We were booking a bus to get to Luang Prabang and this young Australian couple overheard us and suggested we take the minivan option as it was less “swerve-y” than the VIP bus so we took their advice – but NEVER again! Both boys got motion sickness weaving through the mountains and this minivan was designed to hold 15 passengers. They crammed all 15 of us in there and threw our big bags on the top (while we put smaller backpacks between the seats) and off we went. About 5km down the road we stopped and picked up another person. A little later we stopped again and picked up two other elderly farmers sitting with their produce at the side of the road. There were no seats left so they kind of sat on the floor. Caleb was a little uncomfortable as this little old lady, seated on her sack of rice, leaned against the edge of his seat and then fell asleep, eventually slumping against his arm as she dozed. When she awoke she started sniffing smelling salts (probably in an attempt to fend off motion sickness) which gave us all a headache. And this was our 8 hour bus trip! Barb switched spots with him after a washroom break but we then discovered as it began to pour rain that the van had a leak – right where Barb was sitting! The poor little old lady ended up getting quite sick and her husband looked quite uncomfortable wedged in between the front passenger seat of the bus and the seat behind it. In the end, we survived and we did a +, -, = activity that night. This is where we state the pluses, minuses, and what we’ve learned through the experience.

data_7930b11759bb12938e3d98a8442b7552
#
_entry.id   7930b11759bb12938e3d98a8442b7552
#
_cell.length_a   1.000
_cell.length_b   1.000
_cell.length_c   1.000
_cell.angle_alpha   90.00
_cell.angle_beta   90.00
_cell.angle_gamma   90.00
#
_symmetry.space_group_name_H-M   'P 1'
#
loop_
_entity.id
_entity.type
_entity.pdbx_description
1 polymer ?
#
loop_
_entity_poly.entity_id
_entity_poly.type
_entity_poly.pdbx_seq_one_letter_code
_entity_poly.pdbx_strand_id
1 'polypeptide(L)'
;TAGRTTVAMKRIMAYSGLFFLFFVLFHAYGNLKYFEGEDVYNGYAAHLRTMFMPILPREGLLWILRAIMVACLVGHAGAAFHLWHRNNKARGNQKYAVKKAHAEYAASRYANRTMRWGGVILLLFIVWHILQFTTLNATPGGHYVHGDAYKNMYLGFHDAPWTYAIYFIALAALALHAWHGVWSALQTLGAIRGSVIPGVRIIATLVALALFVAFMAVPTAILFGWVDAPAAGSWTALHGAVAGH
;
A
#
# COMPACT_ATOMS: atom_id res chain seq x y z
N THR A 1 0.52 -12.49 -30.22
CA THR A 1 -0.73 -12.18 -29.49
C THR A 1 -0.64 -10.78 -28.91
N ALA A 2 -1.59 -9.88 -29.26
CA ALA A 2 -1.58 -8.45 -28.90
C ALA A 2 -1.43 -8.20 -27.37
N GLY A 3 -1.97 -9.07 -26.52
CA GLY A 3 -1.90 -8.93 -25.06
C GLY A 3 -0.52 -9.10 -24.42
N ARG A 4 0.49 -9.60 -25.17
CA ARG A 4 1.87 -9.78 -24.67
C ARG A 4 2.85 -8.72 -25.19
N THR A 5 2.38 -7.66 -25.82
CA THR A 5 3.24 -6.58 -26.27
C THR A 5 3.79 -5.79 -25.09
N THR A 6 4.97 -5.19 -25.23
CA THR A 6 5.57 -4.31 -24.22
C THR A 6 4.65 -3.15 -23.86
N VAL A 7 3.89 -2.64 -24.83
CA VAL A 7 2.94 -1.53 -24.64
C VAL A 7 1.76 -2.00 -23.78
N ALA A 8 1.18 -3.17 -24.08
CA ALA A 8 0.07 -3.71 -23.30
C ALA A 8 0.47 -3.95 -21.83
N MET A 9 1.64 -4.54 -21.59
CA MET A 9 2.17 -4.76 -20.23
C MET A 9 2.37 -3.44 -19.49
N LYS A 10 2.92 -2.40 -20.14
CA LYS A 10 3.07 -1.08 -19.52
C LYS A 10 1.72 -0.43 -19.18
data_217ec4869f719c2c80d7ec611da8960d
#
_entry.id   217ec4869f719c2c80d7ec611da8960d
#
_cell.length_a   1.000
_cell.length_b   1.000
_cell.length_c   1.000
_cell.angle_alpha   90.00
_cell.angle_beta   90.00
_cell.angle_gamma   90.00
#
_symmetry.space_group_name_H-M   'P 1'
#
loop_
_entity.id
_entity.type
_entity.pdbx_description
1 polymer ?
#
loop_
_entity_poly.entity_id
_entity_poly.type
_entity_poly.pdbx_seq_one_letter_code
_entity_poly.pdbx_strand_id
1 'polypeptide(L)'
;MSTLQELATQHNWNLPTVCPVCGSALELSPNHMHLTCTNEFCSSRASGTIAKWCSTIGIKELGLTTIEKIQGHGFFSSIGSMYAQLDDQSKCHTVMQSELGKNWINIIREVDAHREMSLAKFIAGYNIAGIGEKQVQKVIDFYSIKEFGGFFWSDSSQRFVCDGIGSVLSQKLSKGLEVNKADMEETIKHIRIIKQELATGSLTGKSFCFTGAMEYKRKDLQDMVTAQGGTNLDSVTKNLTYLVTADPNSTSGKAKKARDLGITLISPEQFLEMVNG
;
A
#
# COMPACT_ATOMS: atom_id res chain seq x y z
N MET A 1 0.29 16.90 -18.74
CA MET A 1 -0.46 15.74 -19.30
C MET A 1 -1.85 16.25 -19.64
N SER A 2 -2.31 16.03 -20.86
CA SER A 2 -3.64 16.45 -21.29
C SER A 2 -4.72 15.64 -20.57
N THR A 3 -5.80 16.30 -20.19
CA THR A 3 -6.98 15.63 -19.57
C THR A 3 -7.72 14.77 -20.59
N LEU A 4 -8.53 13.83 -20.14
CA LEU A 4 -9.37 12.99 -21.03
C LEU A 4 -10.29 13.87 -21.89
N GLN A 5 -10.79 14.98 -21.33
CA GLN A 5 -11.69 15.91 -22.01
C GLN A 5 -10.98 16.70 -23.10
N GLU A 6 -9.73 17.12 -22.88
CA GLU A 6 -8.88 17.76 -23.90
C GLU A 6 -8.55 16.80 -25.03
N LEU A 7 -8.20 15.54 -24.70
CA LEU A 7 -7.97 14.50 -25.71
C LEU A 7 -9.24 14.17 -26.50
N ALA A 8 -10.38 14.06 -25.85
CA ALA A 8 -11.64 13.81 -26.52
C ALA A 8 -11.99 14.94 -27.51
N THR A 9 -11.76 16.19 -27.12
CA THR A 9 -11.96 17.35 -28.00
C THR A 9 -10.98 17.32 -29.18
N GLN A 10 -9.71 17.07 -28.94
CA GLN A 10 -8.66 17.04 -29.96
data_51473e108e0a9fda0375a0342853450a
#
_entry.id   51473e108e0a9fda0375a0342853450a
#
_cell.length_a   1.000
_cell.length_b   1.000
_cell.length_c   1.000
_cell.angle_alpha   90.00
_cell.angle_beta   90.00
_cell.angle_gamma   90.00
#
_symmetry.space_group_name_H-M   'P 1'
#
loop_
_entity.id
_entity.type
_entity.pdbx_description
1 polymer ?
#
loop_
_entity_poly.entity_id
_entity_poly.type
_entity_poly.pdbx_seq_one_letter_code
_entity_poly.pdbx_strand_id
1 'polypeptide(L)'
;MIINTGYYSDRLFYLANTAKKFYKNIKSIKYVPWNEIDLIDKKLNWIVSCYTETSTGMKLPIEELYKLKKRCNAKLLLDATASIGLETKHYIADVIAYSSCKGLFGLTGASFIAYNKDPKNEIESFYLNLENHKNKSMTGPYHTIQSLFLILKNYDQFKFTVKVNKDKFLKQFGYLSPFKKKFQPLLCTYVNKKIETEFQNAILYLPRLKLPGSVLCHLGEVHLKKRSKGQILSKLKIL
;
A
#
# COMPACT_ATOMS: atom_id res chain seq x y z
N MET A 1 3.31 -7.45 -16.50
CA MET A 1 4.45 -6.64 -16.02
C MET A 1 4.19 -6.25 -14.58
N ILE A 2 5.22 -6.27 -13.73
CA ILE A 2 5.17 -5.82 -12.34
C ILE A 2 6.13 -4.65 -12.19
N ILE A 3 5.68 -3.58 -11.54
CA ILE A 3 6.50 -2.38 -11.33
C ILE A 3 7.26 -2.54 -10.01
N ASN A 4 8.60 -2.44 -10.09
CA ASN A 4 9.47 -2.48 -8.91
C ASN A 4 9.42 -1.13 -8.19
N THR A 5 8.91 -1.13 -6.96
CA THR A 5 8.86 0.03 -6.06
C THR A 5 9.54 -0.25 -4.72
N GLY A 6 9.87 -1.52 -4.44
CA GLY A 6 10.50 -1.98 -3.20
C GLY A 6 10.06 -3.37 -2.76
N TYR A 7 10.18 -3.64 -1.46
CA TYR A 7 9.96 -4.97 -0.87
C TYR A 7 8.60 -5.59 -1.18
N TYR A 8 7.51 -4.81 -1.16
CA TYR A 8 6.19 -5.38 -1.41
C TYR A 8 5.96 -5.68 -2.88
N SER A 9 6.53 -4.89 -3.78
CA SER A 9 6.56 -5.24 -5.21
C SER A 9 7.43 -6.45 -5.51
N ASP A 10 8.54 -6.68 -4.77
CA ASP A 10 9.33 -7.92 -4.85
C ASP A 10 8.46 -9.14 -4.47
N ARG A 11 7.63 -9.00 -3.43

Needless to say, we were all famished when we got to Luang Prabang and our guesthouse host, Andy (who’s from Boston but married and lives local) suggested we try the inexpensive and nearby “night food alley”. Once again, into a grotty alley we go! There are several kiosks that offer a buffet of food where you can fill up your plate or bowl with as much food as you can carry for 15,000kip (about $2.50 Cnd). They are also barbecuing chicken, fish, and pork over charcoal in a lengthwise cut oil drum. There are tarps overhead in case of rain and crude tables and benches have been setup for prospective customers. Cats, dogs, and chickens seem to be wandering at will but nobody seems to mind. Despite the oppressive heat and smoke from the multiple BBQs going the atmosphere is casual and relaxed. There also seemed to be an equal number of locals and tourists so we didn’t seem to stick out any more than anyone else.
That spider was INSANE!!!!
Beautiful spider. Your really getting an inside look at Laos!! What pre-cautions do you take with your food and drink?
We drink bottled water and try to eat at reputable food places. In Laos and Thailand the street/market food has been great.
Not liking the look of that spider! What a wonderful array of food you are experiencing! The bus journey sounds like a challenge. What were your + – and = comments?
Maybe you better show the t’s on work to rule that classroom in Laos. A little sparse to say the least!!!!What a beautiful falls and what a magnificent array of food. No stomach ailments the next day or in the nite????